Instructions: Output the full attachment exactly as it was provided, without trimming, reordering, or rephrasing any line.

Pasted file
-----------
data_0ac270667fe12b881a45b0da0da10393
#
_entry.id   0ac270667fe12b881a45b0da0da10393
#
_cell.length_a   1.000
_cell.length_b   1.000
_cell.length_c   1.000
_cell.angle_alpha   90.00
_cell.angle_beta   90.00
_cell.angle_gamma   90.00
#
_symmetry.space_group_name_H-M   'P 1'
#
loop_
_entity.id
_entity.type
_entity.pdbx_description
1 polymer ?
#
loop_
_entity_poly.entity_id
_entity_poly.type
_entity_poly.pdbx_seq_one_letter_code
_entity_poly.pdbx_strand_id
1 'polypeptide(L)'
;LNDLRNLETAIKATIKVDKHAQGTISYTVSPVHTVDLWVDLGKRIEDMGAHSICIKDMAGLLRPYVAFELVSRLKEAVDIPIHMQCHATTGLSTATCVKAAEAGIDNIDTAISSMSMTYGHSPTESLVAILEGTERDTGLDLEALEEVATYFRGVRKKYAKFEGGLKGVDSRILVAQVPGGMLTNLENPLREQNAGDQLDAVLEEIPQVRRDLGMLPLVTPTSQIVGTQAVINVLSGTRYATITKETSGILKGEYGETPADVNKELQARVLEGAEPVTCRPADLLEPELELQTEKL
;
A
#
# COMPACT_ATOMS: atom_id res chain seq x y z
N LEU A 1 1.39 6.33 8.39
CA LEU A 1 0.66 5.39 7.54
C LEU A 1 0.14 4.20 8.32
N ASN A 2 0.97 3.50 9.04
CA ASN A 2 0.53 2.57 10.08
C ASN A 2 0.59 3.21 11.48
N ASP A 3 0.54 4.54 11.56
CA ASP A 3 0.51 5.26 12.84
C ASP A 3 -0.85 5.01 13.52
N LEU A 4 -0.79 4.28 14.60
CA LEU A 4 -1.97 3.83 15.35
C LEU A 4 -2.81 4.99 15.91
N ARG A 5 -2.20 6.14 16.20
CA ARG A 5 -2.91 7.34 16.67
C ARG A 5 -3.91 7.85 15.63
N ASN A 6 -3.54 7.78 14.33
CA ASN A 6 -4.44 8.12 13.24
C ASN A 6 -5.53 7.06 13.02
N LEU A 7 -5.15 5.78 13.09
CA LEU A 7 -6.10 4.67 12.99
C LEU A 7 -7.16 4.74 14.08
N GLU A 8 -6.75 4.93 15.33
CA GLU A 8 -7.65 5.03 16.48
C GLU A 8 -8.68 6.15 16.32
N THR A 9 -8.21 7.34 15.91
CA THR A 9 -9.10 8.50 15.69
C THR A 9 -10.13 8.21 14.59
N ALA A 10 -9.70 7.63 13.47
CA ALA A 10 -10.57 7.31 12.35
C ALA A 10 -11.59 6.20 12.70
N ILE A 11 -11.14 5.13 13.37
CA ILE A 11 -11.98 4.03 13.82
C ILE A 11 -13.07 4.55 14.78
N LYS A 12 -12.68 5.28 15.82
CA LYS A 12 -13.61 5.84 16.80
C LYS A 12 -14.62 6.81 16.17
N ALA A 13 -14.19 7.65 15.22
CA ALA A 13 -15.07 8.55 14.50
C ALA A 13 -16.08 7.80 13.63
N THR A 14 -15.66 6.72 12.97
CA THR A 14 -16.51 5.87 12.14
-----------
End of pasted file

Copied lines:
data_0ac270667fe12b881a45b0da0da10393
#
_entry.id   0ac270667fe12b881a45b0da0da10393
#
_cell.length_a   1.000
_cell.length_b   1.000
_cell.length_c   1.000
_cell.angle_alpha   90.00
_cell.angle_beta   90.00
_cell.angle_gamma   90.00
#
_symmetry.space_group_name_H-M   'P 1'
#
loop_
_entity.id
_entity.type
_entity.pdbx_description
1 polymer ?
#
loop_
_entity_poly.entity_id
_entity_poly.type
_entity_poly.pdbx_seq_one_letter_code
_entity_poly.pdbx_strand_id
1 'polypeptide(L)'
;LNDLRNLETAIKATIKVDKHAQGTISYTVSPVHTVDLWVDLGKRIEDMGAHSICIKDMAGLLRPYVAFELVSRLKEAVDIPIHMQCHATTGLSTATCVKAAEAGIDNIDTAISSMSMTYGHSPTESLVAILEGTERDTGLDLEALEEVATYFRGVRKKYAKFEGGLKGVDSRILVAQVPGGMLTNLENPLREQNAGDQLDAVLEEIPQVRRDLGMLPLVTPTSQIVGTQAVINVLSGTRYATITKETSGILKGEYGETPADVNKELQARVLEGAEPVTCRPADLLEPELELQTEKL
;
A
#
# COMPACT_ATOMS: atom_id res chain seq x y z
N LEU A 1 1.39 6.33 8.39
CA LEU A 1 0.66 5.39 7.54
C LEU A 1 0.14 4.20 8.32
N ASN A 2 0.97 3.50 9.04
CA ASN A 2 0.53 2.57 10.08
C ASN A 2 0.59 3.21 11.48
N ASP A 3 0.54 4.54 11.56
CA ASP A 3 0.51 5.26 12.84
C ASP A 3 -0.85 5.01 13.52
N LEU A 4 -0.79 4.28 14.60
CA LEU A 4 -1.97 3.83 15.35
C LEU A 4 -2.81 4.99 15.91
N ARG A 5 -2.20 6.14 16.20
CA ARG A 5 -2.91 7.34 16.67
C ARG A 5 -3.91 7.85 15.63
N ASN A 6 -3.54 7.78 14.33
CA ASN A 6 -4.44 8.12 13.24
C ASN A 6 -5.53 7.06 13.02
N LEU A 7 -5.15 5.78 13.09
CA LEU A 7 -6.10 4.67 12.99
C LEU A 7 -7.16 4.74 14.08
N GLU A 8 -6.75 4.93 15.33
CA GLU A 8 -7.65 5.03 16.48
C GLU A 8 -8.68 6.15 16.32
N THR A 9 -8.21 7.34 15.91
CA THR A 9 -9.10 8.50 15.69
C THR A 9 -10.13 8.21 14.59
N ALA A 10 -9.70 7.63 13.47
CA ALA A 10 -10.57 7.31 12.35
C ALA A 10 -11.59 6.20 12.70
N ILE A 11 -11.14 5.13 13.37
CA ILE A 11 -11.98 4.03 13.82
C ILE A 11 -13.07 4.55 14.78
N LYS A 12 -12.68 5.28 15.82
CA LYS A 12 -13.61 5.84 16.80
C LYS A 12 -14.62 6.81 16.17
N ALA A 13 -14.19 7.65 15.22
CA ALA A 13 -15.07 8.55 14.50
C ALA A 13 -16.08 7.80 13.63
N THR A 14 -15.66 6.72 12.97
CA THR A 14 -16.51 5.87 12.14